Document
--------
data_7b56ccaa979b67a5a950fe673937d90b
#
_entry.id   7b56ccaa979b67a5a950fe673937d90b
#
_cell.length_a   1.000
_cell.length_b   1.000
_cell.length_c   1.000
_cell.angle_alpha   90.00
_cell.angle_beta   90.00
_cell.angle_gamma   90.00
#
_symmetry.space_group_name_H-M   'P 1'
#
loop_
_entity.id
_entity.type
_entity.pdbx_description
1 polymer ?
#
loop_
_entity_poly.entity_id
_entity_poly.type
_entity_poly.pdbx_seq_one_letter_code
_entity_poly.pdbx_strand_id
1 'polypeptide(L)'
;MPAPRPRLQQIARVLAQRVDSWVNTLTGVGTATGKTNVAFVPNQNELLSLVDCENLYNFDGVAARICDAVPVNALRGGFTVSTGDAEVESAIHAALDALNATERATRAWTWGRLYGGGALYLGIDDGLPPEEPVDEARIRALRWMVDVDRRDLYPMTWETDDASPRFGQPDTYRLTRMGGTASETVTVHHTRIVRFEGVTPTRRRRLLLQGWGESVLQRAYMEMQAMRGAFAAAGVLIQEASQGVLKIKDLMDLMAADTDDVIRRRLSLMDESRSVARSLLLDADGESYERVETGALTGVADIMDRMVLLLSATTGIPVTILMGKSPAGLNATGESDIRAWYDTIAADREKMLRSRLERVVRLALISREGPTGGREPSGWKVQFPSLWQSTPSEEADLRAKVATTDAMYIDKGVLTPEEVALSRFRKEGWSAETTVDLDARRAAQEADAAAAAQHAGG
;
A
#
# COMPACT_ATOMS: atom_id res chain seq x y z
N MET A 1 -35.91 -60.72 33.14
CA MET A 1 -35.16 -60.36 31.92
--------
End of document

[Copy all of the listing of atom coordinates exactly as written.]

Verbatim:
data_7b56ccaa979b67a5a950fe673937d90b
#
_entry.id   7b56ccaa979b67a5a950fe673937d90b
#
_cell.length_a   1.000
_cell.length_b   1.000
_cell.length_c   1.000
_cell.angle_alpha   90.00
_cell.angle_beta   90.00
_cell.angle_gamma   90.00
#
_symmetry.space_group_name_H-M   'P 1'
#
loop_
_entity.id
_entity.type
_entity.pdbx_description
1 polymer ?
#
loop_
_entity_poly.entity_id
_entity_poly.type
_entity_poly.pdbx_seq_one_letter_code
_entity_poly.pdbx_strand_id
1 'polypeptide(L)'
;MPAPRPRLQQIARVLAQRVDSWVNTLTGVGTATGKTNVAFVPNQNELLSLVDCENLYNFDGVAARICDAVPVNALRGGFTVSTGDAEVESAIHAALDALNATERATRAWTWGRLYGGGALYLGIDDGLPPEEPVDEARIRALRWMVDVDRRDLYPMTWETDDASPRFGQPDTYRLTRMGGTASETVTVHHTRIVRFEGVTPTRRRRLLLQGWGESVLQRAYMEMQAMRGAFAAAGVLIQEASQGVLKIKDLMDLMAADTDDVIRRRLSLMDESRSVARSLLLDADGESYERVETGALTGVADIMDRMVLLLSATTGIPVTILMGKSPAGLNATGESDIRAWYDTIAADREKMLRSRLERVVRLALISREGPTGGREPSGWKVQFPSLWQSTPSEEADLRAKVATTDAMYIDKGVLTPEEVALSRFRKEGWSAETTVDLDARRAAQEADAAAAAQHAGG
;
A
#
# COMPACT_ATOMS: atom_id res chain seq x y z
N MET A 1 -35.91 -60.72 33.14
CA MET A 1 -35.16 -60.36 31.92